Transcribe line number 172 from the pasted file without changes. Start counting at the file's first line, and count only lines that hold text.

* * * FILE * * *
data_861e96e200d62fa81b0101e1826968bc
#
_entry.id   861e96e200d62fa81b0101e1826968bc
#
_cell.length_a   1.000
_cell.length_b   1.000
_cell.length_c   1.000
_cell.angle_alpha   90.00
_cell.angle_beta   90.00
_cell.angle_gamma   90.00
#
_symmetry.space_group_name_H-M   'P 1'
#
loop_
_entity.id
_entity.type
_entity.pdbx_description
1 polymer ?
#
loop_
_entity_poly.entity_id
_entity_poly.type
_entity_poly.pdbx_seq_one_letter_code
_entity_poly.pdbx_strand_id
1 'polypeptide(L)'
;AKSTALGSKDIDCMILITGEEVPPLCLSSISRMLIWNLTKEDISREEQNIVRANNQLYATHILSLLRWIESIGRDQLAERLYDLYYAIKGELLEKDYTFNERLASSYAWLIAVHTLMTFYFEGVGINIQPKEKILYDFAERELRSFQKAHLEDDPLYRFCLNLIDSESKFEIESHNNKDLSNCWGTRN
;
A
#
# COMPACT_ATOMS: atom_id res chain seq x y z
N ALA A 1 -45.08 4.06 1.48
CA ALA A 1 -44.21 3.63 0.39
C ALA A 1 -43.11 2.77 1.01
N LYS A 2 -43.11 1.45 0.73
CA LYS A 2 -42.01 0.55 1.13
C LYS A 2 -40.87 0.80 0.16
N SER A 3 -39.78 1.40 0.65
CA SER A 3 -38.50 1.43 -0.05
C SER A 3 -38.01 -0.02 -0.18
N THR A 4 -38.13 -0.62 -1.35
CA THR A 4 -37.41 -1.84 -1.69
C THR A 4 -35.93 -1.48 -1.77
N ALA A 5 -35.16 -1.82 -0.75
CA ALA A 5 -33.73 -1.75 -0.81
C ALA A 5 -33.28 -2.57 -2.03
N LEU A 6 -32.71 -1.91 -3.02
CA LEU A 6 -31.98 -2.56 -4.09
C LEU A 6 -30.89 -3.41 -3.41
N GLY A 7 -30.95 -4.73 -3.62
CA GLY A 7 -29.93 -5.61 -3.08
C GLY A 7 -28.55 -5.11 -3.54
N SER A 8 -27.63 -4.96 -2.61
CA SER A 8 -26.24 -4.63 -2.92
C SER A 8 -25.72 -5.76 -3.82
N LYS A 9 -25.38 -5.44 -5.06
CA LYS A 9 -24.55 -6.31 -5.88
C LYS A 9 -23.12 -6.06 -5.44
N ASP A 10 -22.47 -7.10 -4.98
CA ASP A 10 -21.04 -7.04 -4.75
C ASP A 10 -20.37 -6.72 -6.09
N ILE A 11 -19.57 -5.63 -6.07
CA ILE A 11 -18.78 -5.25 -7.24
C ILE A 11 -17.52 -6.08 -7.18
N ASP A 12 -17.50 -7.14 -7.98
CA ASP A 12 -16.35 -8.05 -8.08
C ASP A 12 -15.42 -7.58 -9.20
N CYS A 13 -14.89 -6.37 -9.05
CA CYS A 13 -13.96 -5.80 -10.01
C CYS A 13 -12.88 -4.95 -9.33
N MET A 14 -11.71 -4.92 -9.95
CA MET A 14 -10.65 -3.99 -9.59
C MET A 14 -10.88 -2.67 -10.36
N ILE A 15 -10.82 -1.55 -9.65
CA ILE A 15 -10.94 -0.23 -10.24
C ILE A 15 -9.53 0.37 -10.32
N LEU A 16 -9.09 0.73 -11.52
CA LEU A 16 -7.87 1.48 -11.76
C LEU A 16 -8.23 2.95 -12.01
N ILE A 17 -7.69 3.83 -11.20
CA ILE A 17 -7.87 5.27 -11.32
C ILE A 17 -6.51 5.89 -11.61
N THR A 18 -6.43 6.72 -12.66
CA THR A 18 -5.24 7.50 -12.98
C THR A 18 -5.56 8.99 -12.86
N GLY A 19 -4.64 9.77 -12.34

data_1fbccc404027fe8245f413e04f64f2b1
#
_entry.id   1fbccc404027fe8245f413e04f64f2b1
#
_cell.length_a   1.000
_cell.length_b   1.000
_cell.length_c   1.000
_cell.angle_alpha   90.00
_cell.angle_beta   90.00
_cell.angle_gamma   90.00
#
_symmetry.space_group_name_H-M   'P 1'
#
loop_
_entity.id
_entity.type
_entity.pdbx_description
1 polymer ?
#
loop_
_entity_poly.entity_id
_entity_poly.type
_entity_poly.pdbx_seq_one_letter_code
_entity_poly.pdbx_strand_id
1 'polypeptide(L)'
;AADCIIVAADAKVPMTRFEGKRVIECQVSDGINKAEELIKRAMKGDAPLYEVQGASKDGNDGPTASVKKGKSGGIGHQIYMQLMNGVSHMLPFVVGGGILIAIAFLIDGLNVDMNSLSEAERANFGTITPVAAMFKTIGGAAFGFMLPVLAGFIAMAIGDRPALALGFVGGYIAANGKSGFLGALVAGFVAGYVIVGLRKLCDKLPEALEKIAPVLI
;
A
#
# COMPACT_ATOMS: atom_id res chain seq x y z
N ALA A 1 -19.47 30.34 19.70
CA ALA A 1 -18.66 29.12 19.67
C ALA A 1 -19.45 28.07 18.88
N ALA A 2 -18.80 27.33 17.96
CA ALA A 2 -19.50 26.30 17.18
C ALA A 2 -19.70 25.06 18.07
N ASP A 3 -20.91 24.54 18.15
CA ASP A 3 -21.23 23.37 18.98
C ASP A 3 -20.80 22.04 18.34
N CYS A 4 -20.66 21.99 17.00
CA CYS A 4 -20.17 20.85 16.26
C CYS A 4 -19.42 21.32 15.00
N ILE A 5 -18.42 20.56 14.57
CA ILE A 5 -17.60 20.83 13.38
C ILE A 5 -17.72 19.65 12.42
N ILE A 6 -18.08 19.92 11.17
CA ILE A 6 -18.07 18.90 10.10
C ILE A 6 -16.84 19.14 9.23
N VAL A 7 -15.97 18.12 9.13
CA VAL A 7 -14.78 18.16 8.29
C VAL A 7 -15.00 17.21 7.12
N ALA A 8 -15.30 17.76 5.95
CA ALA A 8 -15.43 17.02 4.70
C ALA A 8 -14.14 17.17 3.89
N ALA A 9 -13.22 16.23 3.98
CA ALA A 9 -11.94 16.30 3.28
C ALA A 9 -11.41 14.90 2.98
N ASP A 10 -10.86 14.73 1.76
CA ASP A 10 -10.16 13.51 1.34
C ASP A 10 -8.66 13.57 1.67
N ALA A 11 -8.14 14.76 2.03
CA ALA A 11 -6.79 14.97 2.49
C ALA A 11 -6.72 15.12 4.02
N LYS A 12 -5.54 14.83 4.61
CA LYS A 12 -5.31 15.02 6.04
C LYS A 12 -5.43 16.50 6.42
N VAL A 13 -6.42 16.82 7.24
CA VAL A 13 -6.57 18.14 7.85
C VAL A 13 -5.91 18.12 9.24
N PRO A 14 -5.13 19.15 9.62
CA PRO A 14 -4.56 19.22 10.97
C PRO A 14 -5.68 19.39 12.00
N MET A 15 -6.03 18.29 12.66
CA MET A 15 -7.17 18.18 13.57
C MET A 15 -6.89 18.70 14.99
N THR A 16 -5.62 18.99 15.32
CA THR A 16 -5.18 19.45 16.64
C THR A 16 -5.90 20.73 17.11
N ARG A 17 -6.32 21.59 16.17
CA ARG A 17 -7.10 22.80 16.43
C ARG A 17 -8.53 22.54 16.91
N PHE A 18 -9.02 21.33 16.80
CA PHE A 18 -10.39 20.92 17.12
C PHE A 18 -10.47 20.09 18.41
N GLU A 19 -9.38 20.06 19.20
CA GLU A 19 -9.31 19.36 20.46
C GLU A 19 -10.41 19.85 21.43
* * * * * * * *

C GLU A 19 -10.41 19.85 21.43